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Motorola's Droid Pro phone designed for business users

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Droid Pro business phone, encryption and Exchange features using the Linux Android platform

A new mobile phone announced by Motorola supports interoperability with Exchange and the ability to wipe the file system automatically if stolen. File system encryption has been a part of many Linux distributions years, and now the Android OS will include it as a security feature.

Droid Pro business phone by Motorola

Motorola announced the new Google Android smart phone at a press event on the eve of the 2010 CTIA Enterprise & Applications trade show. Motorola co-CEO Sanjay Jha called the phone, which sports a 3.1-inch touch screen display and a QWERTY keypad, the first Android phone designed specifically for business users.

The company has added several features to the Droid Pro, which could make it a strong BlackBerry competitor.

One of the key features it offers is the ability to remotely wipe the device of its contents if it's lost or stolen. Remote device wiping isn't entirely new to the Android platform. Verizon recently partnered with Good Technology to deliver remote wipe on the Motorola Droid 2, Droid X, and LG Ally.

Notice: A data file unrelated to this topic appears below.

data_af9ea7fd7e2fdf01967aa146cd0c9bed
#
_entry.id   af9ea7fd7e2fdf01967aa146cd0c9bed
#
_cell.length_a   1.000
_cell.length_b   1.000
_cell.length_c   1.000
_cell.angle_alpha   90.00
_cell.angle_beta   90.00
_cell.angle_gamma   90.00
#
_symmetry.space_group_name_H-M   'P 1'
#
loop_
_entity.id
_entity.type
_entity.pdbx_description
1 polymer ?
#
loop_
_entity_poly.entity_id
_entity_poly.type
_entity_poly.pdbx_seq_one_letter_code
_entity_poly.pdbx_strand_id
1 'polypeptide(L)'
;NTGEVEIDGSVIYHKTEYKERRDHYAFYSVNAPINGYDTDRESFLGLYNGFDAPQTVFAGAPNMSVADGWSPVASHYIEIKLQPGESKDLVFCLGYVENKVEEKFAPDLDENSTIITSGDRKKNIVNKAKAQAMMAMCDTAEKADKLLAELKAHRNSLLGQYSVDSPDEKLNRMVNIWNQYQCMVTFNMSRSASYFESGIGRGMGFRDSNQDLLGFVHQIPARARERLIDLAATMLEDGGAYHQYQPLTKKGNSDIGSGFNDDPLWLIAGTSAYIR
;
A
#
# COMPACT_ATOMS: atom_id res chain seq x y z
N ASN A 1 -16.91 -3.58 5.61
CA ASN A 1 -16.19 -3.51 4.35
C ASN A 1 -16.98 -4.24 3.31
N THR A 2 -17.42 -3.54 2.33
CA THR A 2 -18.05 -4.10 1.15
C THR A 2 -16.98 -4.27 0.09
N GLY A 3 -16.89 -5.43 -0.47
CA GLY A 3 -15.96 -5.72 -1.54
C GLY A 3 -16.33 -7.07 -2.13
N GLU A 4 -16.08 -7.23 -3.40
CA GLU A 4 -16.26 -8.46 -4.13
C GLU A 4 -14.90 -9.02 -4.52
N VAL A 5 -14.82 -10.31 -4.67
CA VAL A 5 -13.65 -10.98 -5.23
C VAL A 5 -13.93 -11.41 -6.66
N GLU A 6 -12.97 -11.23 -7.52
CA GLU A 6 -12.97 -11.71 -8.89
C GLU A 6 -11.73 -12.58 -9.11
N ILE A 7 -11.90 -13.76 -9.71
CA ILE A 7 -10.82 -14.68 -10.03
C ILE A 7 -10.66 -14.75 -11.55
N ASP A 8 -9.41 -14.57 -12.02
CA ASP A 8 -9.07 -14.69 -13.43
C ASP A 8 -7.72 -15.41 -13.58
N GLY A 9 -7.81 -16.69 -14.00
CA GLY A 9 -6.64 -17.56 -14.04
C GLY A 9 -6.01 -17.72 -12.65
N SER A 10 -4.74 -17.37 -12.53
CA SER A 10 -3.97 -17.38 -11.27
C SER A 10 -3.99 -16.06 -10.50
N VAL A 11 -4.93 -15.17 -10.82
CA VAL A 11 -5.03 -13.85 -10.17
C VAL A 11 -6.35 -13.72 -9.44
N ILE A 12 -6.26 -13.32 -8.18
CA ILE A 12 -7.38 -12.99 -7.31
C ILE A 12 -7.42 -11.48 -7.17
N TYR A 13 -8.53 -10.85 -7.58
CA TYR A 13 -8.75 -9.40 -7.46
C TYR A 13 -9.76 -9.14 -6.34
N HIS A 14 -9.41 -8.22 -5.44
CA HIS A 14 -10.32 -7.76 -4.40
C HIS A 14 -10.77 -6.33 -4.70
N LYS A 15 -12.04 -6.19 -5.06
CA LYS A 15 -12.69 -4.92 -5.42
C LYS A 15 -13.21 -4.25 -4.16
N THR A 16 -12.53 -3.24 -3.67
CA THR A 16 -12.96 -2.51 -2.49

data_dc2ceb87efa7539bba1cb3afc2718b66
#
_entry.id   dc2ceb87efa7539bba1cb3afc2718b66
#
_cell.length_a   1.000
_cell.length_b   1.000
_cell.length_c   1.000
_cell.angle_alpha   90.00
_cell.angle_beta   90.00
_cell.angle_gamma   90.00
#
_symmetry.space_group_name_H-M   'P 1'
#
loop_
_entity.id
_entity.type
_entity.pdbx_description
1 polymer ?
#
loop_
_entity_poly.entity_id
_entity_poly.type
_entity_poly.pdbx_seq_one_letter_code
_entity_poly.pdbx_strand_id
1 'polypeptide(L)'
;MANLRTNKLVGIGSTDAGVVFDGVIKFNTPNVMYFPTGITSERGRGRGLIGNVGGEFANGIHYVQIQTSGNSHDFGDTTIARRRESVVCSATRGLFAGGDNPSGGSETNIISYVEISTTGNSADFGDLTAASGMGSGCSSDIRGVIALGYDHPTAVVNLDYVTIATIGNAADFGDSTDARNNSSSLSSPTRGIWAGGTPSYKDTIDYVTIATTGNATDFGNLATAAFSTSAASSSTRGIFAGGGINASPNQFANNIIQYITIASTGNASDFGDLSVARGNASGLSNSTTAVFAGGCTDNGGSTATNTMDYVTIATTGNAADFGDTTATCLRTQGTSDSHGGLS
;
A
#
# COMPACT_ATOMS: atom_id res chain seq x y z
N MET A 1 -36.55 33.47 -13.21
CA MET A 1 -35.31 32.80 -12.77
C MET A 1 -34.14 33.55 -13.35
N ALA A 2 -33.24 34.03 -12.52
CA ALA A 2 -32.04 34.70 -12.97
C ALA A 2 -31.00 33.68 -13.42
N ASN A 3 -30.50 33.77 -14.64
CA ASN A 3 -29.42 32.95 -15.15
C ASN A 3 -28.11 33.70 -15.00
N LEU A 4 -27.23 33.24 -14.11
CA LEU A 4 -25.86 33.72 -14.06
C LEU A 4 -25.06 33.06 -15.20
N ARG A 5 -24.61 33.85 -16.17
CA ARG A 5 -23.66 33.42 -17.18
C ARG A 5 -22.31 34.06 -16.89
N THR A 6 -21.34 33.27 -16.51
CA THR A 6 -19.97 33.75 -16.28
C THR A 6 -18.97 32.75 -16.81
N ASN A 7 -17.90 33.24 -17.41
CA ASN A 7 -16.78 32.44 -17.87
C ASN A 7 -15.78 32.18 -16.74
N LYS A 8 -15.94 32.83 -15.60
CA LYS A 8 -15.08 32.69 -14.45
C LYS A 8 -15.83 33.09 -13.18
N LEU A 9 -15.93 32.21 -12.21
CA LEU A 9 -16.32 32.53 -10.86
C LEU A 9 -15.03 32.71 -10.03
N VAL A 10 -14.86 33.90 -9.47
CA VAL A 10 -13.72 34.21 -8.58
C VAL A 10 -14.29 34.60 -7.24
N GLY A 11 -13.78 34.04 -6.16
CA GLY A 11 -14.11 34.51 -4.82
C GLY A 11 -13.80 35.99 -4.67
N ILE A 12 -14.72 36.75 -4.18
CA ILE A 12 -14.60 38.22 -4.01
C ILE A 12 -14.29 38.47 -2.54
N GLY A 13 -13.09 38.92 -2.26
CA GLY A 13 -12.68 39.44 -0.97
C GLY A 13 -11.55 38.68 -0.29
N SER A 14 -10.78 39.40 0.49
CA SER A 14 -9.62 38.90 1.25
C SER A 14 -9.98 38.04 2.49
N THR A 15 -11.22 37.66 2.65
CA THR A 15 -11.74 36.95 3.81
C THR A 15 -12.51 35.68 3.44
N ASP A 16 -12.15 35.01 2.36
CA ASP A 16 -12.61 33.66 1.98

What is different on the Droid Pro is the ability to remotely wipe the memory card, as well.

Device Encryption

In addition to the remote wipe features, Motorola also plans to add device encryption in the first quarter of 2011. What this means is that the Droid Pro will encrypt all data on the phone, so that if it is lost or stolen and someone hacks the security password to the device, the contents on the device are still unreadable. This device encryption is a key requirement for enterprise IT organizations.

Another important feature that has been added to the Droid Pro is support for Microsoft Exchange ActiveSync technology. This allows corporate users to get their work e-mail pushed to their phones. RIM's push technology has made e-mail its killer application for most corporate users. But with ActiveSync, the Motorola Droid Pro and other devices using the technology, can get the same type of e-mail service as people using a BlackBerry.

Active Sync is offered on some other Android phones, but it isn't offered on every device. Other smartphone platforms, such as Apple's iPhone, have also been adding these security features and ActiveSync e-mail to devices in order to compete against RIM.

With over 50 percent market share inside large corporations, the enterprise is RIM's market to lose. But as Android phone makers, such as Motorola, and third party software developers, such as Good, work to replicate RIM's security and management features on other devices, the corporate smartphone king could find itself vulnerable to competitors.

DateOctober 15, 2010